Safety Performance Starts with Leadership
Suppose you want to accelerate the safety performance of your organization, but you have limited resources to get started. Where would you invest your limited resources? Leadership should be your answer, as it is truly the heart of the matter. In fact, elevating Safety Leadership is the single most important thing an organization can do to set improvement in motion. Leadership is the place you want to go first, with the most energy that you can, and that will innervate all the other things that influence good safety outcomes. What does that look like? On this page you’ll find a variety of resources exploring the role that leadership plays in safety performance.
Video: Safety Leadership
In this video, Tom Krause explains why leadership is the most important aspect of improving safety performance. The video includes an interview with Paul O’Neil (former US Treasury Secretary) about how he transformed the Alcoa corporation with safety leadership.
From Millions to Billions: This CEO had One Core Mission
Paul O’Neill was the CEO of Alcoa from 1987 to 2000. Under his leadership, Alcoa’s market value increased from $3 billion in 1986 to $27.53 billion in 2000, while net income increased from $200 million to $148 billion. O’Neill began his first speech to Alcoa shareholders in 1987 by saying, “I want to talk to you about worker safety.” The room fell silent.
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How to Undermine the Credibility Of Safety Leadership in Your Organization
Organizational leaders are always in the process of seeking out and developing talented people who can take on responsibilities and attain objectives. The higher up you get the more important this becomes. If you could just find five people who could do what you can do, or what your top leader is doing, life would be great. This applies to safety leadership…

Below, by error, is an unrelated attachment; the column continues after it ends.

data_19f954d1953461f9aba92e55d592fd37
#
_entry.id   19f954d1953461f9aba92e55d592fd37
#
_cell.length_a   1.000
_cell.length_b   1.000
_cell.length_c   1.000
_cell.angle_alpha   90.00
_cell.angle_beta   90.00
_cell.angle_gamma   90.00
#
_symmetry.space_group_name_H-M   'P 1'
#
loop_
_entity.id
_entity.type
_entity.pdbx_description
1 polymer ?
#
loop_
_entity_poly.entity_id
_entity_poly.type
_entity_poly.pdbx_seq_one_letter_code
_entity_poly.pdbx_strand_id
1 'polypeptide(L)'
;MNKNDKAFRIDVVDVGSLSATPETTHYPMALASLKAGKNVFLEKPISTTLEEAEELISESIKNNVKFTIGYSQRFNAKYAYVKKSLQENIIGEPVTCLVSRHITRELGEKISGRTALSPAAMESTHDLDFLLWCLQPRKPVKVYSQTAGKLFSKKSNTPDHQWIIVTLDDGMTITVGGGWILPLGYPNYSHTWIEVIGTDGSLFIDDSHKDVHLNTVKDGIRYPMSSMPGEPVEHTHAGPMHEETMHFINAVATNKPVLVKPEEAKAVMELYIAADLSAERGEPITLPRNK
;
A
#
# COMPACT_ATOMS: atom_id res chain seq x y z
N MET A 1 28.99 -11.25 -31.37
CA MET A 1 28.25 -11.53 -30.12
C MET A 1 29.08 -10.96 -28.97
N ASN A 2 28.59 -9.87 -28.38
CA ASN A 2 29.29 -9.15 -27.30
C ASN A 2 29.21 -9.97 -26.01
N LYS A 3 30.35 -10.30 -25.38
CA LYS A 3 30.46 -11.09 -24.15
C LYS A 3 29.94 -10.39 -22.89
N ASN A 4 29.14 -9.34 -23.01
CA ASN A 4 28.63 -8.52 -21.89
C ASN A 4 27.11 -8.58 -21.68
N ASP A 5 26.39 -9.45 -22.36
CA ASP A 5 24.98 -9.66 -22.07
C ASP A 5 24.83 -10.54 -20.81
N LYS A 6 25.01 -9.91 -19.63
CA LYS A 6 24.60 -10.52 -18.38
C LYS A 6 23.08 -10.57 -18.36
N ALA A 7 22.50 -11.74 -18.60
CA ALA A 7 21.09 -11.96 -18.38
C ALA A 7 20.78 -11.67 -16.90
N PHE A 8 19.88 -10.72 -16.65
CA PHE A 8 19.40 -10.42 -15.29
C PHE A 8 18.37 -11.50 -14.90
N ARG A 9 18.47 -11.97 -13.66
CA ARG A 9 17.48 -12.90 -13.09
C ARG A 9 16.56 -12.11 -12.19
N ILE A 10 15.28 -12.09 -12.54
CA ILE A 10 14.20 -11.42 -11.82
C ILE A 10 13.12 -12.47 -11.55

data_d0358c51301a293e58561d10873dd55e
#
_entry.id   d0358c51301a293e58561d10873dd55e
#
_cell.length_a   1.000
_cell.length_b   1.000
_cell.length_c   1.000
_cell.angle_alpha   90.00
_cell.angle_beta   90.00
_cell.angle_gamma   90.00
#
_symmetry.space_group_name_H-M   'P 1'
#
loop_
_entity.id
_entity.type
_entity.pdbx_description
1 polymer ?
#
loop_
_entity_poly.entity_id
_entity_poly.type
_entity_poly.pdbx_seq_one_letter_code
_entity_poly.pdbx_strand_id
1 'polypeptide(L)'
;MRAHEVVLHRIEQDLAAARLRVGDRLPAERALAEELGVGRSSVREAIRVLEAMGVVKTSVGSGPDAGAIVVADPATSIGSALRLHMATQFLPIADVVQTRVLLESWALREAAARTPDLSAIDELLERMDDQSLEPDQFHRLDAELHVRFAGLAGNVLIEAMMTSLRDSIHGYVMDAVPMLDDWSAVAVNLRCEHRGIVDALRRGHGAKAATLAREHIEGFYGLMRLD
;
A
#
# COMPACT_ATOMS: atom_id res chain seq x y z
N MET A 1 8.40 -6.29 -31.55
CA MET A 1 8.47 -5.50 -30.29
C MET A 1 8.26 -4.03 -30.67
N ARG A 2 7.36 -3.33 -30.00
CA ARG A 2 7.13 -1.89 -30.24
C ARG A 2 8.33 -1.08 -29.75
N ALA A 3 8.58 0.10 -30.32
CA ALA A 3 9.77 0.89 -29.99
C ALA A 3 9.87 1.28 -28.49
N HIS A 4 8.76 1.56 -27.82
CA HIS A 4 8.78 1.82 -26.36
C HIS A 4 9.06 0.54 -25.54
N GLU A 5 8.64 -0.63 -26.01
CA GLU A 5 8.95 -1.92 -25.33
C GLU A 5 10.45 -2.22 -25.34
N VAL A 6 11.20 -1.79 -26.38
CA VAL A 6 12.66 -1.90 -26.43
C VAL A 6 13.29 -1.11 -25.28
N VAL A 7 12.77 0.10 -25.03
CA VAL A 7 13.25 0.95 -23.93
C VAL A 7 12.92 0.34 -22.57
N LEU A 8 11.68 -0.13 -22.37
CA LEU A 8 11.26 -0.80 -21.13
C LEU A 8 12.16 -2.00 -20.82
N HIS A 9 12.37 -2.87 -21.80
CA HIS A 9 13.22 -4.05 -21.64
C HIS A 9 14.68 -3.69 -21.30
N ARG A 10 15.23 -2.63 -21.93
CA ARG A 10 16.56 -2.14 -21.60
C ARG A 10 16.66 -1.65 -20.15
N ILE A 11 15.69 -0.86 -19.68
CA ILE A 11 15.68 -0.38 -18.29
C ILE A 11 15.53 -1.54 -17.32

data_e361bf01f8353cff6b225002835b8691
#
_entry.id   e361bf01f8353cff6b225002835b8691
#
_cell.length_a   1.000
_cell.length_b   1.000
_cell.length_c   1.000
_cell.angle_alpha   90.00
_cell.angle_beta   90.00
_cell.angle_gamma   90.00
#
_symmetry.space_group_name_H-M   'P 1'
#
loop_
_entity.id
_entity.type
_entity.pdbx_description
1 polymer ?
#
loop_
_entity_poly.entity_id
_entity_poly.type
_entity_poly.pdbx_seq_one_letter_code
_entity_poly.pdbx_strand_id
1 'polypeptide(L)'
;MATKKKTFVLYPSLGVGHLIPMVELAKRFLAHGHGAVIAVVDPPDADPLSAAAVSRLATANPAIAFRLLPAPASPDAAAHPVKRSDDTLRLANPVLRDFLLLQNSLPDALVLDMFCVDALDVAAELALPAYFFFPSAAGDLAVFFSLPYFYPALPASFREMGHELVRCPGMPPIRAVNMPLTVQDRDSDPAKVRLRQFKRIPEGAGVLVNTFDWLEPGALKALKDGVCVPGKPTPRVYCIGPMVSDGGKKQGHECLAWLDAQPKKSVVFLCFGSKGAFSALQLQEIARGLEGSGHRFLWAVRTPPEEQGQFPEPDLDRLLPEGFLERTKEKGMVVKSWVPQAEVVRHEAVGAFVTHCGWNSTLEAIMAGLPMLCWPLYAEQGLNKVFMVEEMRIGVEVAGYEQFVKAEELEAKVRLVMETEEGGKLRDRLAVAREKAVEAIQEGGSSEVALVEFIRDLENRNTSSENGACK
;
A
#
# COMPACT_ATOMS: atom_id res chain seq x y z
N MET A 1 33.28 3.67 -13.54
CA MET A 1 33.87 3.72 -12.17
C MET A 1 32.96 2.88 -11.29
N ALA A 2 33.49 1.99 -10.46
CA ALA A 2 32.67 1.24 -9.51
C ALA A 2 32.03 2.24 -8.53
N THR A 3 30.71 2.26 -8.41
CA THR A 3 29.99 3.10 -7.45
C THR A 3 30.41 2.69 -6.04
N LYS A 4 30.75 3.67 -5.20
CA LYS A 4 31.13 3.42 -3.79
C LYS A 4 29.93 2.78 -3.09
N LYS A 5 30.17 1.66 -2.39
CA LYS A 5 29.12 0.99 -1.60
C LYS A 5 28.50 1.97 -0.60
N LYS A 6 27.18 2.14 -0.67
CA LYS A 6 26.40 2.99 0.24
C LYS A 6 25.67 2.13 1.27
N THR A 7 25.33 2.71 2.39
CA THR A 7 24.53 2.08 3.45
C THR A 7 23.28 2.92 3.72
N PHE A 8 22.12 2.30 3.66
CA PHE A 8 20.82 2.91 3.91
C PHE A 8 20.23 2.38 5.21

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Chapter 3: Safety Leadership – The Single Most Important Thing an Organization Can Do to Set Improvement in Motion
Leaders who embody a strong personal value for safety allocate resources, recognize contributions, talk about safety; and get personally involved. They hold themselves to the same high standards that they hold others to. They educate themselves, look into issues, and ask questions. They take action when they see someone in harm’s way, and, crucially, they take action on issues before bad things happen.
A Case Study in Safety Leadership
Organizations have been using employee-driven observation and feedback to improve safety performance since the 1980s with surprising variation in the results. When a group of consultants and their client organizations wanted to better understand the reasons for the variation, they contributed hundreds of interviews, focus groups, work samples, and observation data to an analysis. The analysis led to many useful insights, the most important of which was the critical role of managers and supervisors, even in employee-driven processes. We take this finding for granted today, but in the 1990s when we did the project, it was a revelation. As a result of this work, the roles and responsibilities of supervisors and managers changed and were better defined, and organizations began to focus on leadership in a different way. Organizations that integrated these findings into their observation processes from the beginning achieved significantly better outcomes compared to those who didn’t.
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